Is there a zero bound? The “mysterious” world of negative nominal interest rates.

By Eric Tymoigne

Yesterday I attended a Federal Open Market Committee (FOMC) simulation at Reed College in Portland, OR. At the beginning of the simulation the President of the College jokingly asked participants to find a way to make the policy rate negative, so that we (the FOMC members) could pay banks who borrow reserves. Of course everybody in the audience laughed but let’s take a look at this more carefully: Could the Federal Reserve set the nominal federal funds rate and the nominal discount rate in negative territory?


The discount rate is the most straightforward to grasp: the Board of Governor has perfect control over the discount rate and can set it wherever it wants whenever it wants. There is no operational constraint that prevents the Board from setting a discount rate at -1%, -10% or even -100%, it just needs to announce tomorrow that this is what it is and that is it.

The federal funds rate is slightly more complicated but not that much. To set a negative fed fund rate, the Fed just has to do overnight repos on securities at a premium. If one applies this to zero-coupon securities like T-bills, the present value of a T-bill is:

P = F/(1 + d)t

P is the present value, F is the face value, d is the discount factor, and t is time to maturity (let’s set t = 1 to simplify). Usually, d is positive meaning that the Fed buys T-bills at $90 and bankers agree to buy back the next day at $95 (d = 5%). Currently, for practical purposes one can assume that d = 0%, i.e. if bankers want reserves from the Fed, they sell T-bills at $90 and promise to buy them back at $90 the next day. To set d negative, the only thing the Fed has to do is to buy at $95 and resell at $90; stated differently, the Fed just has to agree to accept T-bills as collateral at a value of $95 and bankers have to agree to buy them back at $90 the next day. In this case the federal funds rate target will be negative 5%: 90/95 – 1. If the Fed performs enough of these kinds of operations, the federal funds rate will reach the -5% target.

So there is no operational constraint on setting negative nominal interest rates.

Once one passes this first hurdle a second question that usually comes is: is it “moral,” or does it make sense, to get paid by the person who lent you money?

First, negative interest rates on borrowed money are not new. Take checking accounts, for decades you and I have been willing to deposit our funds at a bank while earning 0% and paying a fee to maintain our checking account. This still applies today if you do not maintain a certain amount of funds in your account. The same has been going on T-bills and T-bonds. For example, “from mid-1932 through mid-1942, the vast majority of coupon-bearing U.S. government securities bore negative nominal yields as they neared maturity” (Cechetti 1988: 1112). The bid price of newly issued short-term US Treasuries slightly exceeded par during some weeks in the 1930s and the 1940s (Board of Governors of the Federal Reserve System 1943: 460, 462; Clouse et al. 2000), which resulted in very small negative yields (averaging -0.05% (Cechetti 1988)). Similarly, Treasury bonds with less than a year to maturity reached a magnitude as low as -1.7%. More recently, Japanese short-term treasuries had a slightly negative yield in 1998. It also happened in 2001 and 2003 (repos) and again in 2008 (T-bills) in the US (e.g. Fleming and Garbade 2004). Those peculiar cases can all be explained relatively simply by technical aspects specific to those securities and/or the circumstances of the moment. And those rates would have gone more negative if the overnight inter-bank lending rate had been set negative.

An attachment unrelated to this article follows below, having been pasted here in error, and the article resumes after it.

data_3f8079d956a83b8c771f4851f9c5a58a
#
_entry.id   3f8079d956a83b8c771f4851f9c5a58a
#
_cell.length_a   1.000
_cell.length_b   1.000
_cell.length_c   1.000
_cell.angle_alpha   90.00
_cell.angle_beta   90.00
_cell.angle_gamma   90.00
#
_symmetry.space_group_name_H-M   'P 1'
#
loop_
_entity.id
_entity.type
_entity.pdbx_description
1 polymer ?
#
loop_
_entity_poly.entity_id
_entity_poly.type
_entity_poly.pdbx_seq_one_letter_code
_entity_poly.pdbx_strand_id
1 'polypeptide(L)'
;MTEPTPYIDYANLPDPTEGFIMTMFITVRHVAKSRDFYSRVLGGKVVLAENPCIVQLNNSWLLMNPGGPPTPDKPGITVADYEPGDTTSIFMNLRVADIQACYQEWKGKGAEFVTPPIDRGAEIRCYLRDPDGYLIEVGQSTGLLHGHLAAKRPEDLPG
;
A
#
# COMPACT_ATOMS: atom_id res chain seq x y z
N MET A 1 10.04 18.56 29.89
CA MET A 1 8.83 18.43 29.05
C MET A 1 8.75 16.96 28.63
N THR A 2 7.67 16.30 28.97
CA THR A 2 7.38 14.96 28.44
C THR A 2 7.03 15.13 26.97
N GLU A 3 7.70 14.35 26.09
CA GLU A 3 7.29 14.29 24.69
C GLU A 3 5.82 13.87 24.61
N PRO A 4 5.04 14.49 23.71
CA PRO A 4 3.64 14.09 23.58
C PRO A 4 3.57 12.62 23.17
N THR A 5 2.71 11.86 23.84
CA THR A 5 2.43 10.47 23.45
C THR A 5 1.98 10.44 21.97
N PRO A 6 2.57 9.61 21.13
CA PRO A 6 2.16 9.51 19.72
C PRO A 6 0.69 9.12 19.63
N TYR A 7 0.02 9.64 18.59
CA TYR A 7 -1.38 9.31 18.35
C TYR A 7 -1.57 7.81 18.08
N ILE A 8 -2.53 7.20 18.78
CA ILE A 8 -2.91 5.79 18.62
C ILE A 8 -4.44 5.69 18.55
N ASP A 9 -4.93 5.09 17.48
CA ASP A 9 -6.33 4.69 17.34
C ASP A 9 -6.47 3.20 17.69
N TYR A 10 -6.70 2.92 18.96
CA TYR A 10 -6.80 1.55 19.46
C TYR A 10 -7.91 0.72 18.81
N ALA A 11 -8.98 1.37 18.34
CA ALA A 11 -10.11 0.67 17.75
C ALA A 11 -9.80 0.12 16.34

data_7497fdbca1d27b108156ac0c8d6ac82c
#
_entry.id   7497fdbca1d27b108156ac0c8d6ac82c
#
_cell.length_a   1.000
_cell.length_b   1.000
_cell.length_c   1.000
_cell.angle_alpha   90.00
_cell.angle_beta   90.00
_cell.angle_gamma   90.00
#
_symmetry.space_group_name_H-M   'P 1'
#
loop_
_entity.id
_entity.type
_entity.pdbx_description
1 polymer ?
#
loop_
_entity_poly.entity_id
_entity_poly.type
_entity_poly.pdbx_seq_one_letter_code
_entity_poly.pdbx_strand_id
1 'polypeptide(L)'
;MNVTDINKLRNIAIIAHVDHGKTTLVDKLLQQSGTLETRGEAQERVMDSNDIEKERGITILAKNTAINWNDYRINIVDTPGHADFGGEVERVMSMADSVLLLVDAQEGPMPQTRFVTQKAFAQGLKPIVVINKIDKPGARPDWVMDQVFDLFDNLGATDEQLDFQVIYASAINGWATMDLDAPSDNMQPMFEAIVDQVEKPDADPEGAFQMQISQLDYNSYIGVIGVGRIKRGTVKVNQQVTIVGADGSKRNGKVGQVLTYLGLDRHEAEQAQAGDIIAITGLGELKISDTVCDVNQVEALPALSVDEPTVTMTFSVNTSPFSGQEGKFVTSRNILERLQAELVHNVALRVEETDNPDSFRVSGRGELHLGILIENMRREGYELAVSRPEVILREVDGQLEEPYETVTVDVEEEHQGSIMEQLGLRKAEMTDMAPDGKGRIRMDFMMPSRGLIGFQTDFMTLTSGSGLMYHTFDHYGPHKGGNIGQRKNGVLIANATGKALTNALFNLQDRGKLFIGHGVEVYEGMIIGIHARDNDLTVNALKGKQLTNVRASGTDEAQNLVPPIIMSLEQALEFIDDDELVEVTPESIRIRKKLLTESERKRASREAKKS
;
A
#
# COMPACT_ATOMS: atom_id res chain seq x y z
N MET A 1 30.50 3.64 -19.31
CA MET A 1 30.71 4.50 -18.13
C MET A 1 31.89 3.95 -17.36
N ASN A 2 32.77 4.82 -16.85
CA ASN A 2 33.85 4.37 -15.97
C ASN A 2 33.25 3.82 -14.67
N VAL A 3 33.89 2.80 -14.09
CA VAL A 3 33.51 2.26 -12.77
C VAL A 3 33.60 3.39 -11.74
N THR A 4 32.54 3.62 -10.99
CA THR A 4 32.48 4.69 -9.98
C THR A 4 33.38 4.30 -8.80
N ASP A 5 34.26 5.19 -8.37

Second, currently the Fed is advancing reserves at 0-0.25% and paying 0.25% on reserves, effectively having a negative carry on its reserve account. That’s negative interest rate by another name right there: banks can borrow reserves at a lower rate than what they get paid to hold them.

Third, does it make sense to set a negative interest rate? What makes sense is what satisfies the needs and financial considerations of borrowers and lenders. Does it make sense for you and I to pay a fee on our checking account even though the reward is negative (0% – fee) ? Yes it does because of the convenience of having a checking account. Did it make sense for financial market participants to agree on negative interest rates on T-bills and T-bonds? Yes it did given the considerations at the time. So IF the Federal Reserve thinks that it makes sense to set its policy rates in negative territory, it can do it. Not tomorrow, not with the help of others; now, and at its discretion. And it could do so not by injecting any excess reserves, but just by operating in a way it has been operating since 1914 as explained previously here.

Board of Governors of the Federal Reserve System (1943) Banking and Monetary Statistics: 1914-1941. Washington D. C.: Federal Reserve System.

Cecchetti, S.G. (1988) “The Case of the negative nominal interest Rates: New estimates of the term structure of interest rates during the Great Depression.” Journal of Political Economy, 96 (6): 1111-1141.

Clouse, J., Henderson, D., Orphanides, A., Small, D. and Tinsley, P. (2000) “Monetary policy when the nominal short-term interest rate is zero.” FEDS paper 2000-51.

Fleming, M.J. and Garbade, K.D. (2004) “Repurchase agreements with negative interest rates.” Federal Reserve Bank of New York Current Issues in Economics And Finance, 10 (5): 1-7.

6 responses to “Is there a zero bound? The “mysterious” world of negative nominal interest rates.

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